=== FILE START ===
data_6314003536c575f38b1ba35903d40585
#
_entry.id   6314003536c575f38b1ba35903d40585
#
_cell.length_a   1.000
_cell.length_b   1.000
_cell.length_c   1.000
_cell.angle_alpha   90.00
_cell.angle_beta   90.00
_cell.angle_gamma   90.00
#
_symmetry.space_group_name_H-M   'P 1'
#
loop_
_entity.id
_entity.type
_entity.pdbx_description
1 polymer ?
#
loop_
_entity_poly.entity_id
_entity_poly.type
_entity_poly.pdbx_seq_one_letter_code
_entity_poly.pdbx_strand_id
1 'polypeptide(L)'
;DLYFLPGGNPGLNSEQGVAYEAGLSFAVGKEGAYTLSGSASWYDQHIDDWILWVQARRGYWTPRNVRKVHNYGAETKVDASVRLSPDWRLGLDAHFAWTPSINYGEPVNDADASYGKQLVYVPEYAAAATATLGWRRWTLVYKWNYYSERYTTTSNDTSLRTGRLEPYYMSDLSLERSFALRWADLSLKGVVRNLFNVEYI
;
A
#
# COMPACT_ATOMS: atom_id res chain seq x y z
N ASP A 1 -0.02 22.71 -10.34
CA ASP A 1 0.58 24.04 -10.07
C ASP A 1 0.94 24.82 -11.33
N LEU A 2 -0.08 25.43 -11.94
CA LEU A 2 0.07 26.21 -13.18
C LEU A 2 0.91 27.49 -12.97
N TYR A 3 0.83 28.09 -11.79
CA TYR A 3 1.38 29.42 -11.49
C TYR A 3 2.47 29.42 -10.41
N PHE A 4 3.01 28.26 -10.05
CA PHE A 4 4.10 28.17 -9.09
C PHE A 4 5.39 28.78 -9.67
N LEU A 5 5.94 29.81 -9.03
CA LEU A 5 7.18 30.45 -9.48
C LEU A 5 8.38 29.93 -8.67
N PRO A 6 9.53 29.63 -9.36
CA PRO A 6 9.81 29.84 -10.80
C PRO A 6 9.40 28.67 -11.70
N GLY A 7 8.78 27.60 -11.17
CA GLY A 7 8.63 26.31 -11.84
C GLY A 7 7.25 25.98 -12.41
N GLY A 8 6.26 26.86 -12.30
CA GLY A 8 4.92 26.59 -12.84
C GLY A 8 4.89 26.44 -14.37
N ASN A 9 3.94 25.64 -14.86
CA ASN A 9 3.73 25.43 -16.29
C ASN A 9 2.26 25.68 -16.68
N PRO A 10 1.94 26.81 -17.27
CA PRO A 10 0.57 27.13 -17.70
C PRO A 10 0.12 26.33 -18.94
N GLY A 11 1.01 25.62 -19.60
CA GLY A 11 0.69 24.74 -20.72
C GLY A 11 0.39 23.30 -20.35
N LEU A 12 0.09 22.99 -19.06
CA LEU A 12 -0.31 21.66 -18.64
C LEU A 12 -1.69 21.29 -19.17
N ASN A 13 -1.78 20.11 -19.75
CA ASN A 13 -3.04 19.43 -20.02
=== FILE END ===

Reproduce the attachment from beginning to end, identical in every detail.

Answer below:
data_6314003536c575f38b1ba35903d40585
#
_entry.id   6314003536c575f38b1ba35903d40585
#
_cell.length_a   1.000
_cell.length_b   1.000
_cell.length_c   1.000
_cell.angle_alpha   90.00
_cell.angle_beta   90.00
_cell.angle_gamma   90.00
#
_symmetry.space_group_name_H-M   'P 1'
#
loop_
_entity.id
_entity.type
_entity.pdbx_description
1 polymer ?
#
loop_
_entity_poly.entity_id
_entity_poly.type
_entity_poly.pdbx_seq_one_letter_code
_entity_poly.pdbx_strand_id
1 'polypeptide(L)'
;DLYFLPGGNPGLNSEQGVAYEAGLSFAVGKEGAYTLSGSASWYDQHIDDWILWVQARRGYWTPRNVRKVHNYGAETKVDASVRLSPDWRLGLDAHFAWTPSINYGEPVNDADASYGKQLVYVPEYAAAATATLGWRRWTLVYKWNYYSERYTTTSNDTSLRTGRLEPYYMSDLSLERSFALRWADLSLKGVVRNLFNVEYI
;
A
#
# COMPACT_ATOMS: atom_id res chain seq x y z
N ASP A 1 -0.02 22.71 -10.34
CA ASP A 1 0.58 24.04 -10.07
C ASP A 1 0.94 24.82 -11.33
N LEU A 2 -0.08 25.43 -11.94
CA LEU A 2 0.07 26.21 -13.18
C LEU A 2 0.91 27.49 -12.97
N TYR A 3 0.83 28.09 -11.79
CA TYR A 3 1.38 29.42 -11.49
C TYR A 3 2.47 29.42 -10.41
N PHE A 4 3.01 28.26 -10.05
CA PHE A 4 4.10 28.17 -9.09
C PHE A 4 5.39 28.78 -9.67
N LEU A 5 5.94 29.81 -9.03
CA LEU A 5 7.18 30.45 -9.48
C LEU A 5 8.38 29.93 -8.67
N PRO A 6 9.53 29.63 -9.36
CA PRO A 6 9.81 29.84 -10.80
C PRO A 6 9.40 28.67 -11.70
N GLY A 7 8.78 27.60 -11.17
CA GLY A 7 8.63 26.31 -11.84
C GLY A 7 7.25 25.98 -12.41
N GLY A 8 6.26 26.86 -12.30
CA GLY A 8 4.92 26.59 -12.84
C GLY A 8 4.89 26.44 -14.37
N ASN A 9 3.94 25.64 -14.86
CA ASN A 9 3.73 25.43 -16.29
C ASN A 9 2.26 25.68 -16.68
N PRO A 10 1.94 26.81 -17.27
CA PRO A 10 0.57 27.13 -17.70
C PRO A 10 0.12 26.33 -18.94
N GLY A 11 1.01 25.62 -19.60
CA GLY A 11 0.69 24.74 -20.72
C GLY A 11 0.39 23.30 -20.35
N LEU A 12 0.09 22.99 -19.06
CA LEU A 12 -0.31 21.66 -18.64
C LEU A 12 -1.69 21.29 -19.17
N ASN A 13 -1.78 20.11 -19.75
CA ASN A 13 -3.04 19.43 -20.02